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Last edited by jmanis April 30, 2016 at 09:53 AM.
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#7
I think all the fake reviews have moved the bar for reliability of amazon ratings no matter the integrity of individual paid reviewers. My own basis is that a paid reviewer is not in the right position to assign a non-biased rating because inherently the ratings take into account the value proposition. In other words, how will one's rating vary if they paid nothing (or a discounted price) vs. if they paid full price for it? Isn't the quality of the product for the money paid a part of the rating? For me, price matters. I don't expect a $10 gadget to perform like a $100 one.

Secondly the yard stick has moved because I always allow for the possibility of fake reviews. So when I used to be content with a product having 30-50 positive reviews, I now view this amount of reviews as too low to be trusted. Too easy to bias the results on such a small sample size. So I tend to trust general review ratings above a few hundreds when I know it becomes hard for a manufacturer to influence ratings that much.

I think this article points out very well the state of the amazon reviews trustworthiness. I've started using fakespot a few months ago as I felt it became needed. So I was glad to see SD staff take an interest in this situation as well and raise awareness about what they do to counter all those fake reviews.
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#8
Quote from tc17
:
What's the point of this article on slickdeals?

I write reviews for another merchant and I guarantee you they are not biased or fake. Sounds more like someone is jealous. I spend a lot of time on my reviews, far more time than value of the product is even worth.

I have shopped online for many years now, and from my experience it's the one star reviews which are more likely to be fake. Companies like to trash competitors products, or fanboys of certain brands like to trash the competition. Even a verified purchase can still be someone buying it just so they can write their negative reviews then return it.

I have bought products that work great for me, only to read negative reviews which I know what they are stating is not true.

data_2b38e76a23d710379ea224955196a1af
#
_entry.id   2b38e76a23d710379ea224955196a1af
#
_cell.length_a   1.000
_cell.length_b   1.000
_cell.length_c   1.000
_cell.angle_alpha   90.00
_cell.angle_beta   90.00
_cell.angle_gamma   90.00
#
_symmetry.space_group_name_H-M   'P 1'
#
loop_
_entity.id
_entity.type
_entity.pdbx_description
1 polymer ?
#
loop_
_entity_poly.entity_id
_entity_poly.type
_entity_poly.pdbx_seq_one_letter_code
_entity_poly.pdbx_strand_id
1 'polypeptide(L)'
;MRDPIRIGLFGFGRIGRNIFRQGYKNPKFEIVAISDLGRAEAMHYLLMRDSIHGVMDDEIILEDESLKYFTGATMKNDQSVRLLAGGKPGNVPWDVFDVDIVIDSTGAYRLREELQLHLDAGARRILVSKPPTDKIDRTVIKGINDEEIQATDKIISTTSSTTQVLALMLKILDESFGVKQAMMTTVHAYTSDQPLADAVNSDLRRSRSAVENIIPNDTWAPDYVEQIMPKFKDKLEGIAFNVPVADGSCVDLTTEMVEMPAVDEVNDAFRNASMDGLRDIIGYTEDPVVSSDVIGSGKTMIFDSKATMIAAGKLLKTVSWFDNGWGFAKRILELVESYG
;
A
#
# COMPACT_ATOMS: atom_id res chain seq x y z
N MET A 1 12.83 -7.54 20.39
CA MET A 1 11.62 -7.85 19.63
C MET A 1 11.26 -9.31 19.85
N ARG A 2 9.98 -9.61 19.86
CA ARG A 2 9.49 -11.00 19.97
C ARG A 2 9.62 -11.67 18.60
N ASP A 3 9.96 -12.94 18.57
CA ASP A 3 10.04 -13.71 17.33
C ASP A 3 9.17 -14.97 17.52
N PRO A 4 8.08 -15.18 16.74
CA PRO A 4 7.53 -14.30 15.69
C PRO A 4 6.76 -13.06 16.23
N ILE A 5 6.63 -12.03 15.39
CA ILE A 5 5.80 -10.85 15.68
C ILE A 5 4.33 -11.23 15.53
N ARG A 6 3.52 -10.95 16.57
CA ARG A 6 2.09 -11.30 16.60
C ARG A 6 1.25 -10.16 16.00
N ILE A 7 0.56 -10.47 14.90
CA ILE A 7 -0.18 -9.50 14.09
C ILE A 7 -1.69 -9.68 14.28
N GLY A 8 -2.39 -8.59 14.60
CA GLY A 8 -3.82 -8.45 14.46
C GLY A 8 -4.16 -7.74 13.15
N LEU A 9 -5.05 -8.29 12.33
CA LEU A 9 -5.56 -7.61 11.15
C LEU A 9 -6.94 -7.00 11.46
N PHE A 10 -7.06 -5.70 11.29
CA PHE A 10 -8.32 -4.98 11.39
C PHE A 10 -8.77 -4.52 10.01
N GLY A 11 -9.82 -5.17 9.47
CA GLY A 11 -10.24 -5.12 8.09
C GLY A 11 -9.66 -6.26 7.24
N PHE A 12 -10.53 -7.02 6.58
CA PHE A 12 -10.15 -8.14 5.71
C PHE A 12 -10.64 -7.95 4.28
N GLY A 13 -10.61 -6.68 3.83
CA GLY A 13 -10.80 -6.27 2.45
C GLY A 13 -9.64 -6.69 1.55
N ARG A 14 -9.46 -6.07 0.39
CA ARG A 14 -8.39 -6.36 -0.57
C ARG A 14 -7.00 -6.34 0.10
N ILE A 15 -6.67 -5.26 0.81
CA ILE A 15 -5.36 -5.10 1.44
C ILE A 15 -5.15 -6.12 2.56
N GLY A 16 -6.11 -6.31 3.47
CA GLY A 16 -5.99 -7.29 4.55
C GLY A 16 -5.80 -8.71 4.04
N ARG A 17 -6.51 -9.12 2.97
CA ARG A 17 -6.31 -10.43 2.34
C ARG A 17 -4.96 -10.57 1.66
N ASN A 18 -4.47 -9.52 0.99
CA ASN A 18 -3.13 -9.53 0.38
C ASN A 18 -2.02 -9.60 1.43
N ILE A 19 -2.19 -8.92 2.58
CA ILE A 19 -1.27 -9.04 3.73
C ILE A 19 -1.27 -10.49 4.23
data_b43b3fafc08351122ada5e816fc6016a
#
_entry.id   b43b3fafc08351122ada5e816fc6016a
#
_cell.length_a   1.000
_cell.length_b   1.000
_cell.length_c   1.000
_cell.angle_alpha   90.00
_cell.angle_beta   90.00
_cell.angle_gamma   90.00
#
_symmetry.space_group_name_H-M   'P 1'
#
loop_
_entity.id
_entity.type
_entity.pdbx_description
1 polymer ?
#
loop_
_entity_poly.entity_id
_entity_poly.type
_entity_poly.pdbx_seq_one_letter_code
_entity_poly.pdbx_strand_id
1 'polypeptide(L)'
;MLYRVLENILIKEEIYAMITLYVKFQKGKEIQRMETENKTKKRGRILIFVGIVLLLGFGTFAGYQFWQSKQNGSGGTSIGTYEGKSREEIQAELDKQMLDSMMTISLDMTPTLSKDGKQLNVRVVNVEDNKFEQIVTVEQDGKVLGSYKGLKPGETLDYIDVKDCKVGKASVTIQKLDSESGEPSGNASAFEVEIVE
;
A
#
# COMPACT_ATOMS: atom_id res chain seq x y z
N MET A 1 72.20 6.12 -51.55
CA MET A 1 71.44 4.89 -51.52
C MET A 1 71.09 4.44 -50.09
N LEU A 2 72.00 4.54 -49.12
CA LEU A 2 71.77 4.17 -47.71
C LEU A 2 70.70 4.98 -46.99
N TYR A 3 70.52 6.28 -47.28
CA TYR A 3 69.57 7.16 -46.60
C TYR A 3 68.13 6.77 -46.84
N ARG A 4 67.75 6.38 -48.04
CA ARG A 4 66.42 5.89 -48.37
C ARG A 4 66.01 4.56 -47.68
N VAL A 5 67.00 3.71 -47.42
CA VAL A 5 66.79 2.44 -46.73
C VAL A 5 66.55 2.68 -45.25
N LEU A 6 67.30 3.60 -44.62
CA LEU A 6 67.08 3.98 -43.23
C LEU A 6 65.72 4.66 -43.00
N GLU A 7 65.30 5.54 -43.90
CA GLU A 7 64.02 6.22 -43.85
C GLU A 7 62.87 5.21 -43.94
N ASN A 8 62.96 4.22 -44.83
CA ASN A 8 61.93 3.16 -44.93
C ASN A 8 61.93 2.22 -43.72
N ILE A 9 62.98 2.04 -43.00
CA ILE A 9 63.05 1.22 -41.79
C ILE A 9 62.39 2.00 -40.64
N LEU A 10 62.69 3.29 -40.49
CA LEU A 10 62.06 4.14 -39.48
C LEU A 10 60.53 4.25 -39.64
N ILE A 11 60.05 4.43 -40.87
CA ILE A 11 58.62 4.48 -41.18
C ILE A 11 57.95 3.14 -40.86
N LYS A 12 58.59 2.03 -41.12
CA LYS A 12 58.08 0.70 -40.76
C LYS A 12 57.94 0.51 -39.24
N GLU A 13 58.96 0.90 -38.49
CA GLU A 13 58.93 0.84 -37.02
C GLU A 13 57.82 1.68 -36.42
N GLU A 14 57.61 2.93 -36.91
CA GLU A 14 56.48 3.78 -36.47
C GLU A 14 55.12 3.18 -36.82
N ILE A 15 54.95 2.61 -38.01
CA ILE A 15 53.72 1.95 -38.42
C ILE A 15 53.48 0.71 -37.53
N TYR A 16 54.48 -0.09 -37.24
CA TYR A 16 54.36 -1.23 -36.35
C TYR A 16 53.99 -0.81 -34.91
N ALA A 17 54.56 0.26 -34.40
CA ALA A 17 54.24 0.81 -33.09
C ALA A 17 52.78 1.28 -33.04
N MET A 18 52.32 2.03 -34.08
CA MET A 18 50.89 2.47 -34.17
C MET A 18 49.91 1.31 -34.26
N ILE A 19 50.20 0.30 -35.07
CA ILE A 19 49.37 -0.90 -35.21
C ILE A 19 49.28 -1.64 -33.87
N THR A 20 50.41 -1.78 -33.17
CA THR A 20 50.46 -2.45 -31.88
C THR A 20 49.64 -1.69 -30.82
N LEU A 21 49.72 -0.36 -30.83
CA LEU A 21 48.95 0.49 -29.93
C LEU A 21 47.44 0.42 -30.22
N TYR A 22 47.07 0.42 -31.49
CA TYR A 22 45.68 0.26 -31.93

I find it absurd someone is comparing amazon reviews to Yelp and TripAdvisor which neither even sell merchandise that Amazon does. What a joke. I have a right to be angry because you are insulting people writing reviews calling them liars. I could say the same about this story as being a lie.
That escalated quickly.
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#9
I would also add that often, the review of a product you buy from Amazon when it's fresh and shiny out the box is often 4 or 5 star, unless there is something obviously wrong. Once you've owned your product for a while, you get a better feel of the product's strengths and weaknesses, and as a result can give more informative reviews. I actually often look at the 3 star reviews to get the truer sense of the product for this reason. There should be a rule that you cannot post a review until you've owned the product for more than a certain amount of time. On the flip side, I use the 2 star reviews to see if there is a pattern of defects, though thinking about it more, similar to the 5 star reviews I may want to start taking those with a grain of salt also.

While I agree many reviews are fake, I think another sizeable percentage of the 5 star reviews are "honeymoon reviews", which will also give an incomplete picture.
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#10
Quote from longview583
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That escalated quickly.
Methinks the reviewer doth protest too much...

But seriously, this person flew off the handle assuming that the article is insulting every single person who has ever reviewed anything. The article is completely valid, what a childish response by them.
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#11
Judging by offers for "product-bribe for revising a mediocre review" - NO
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#12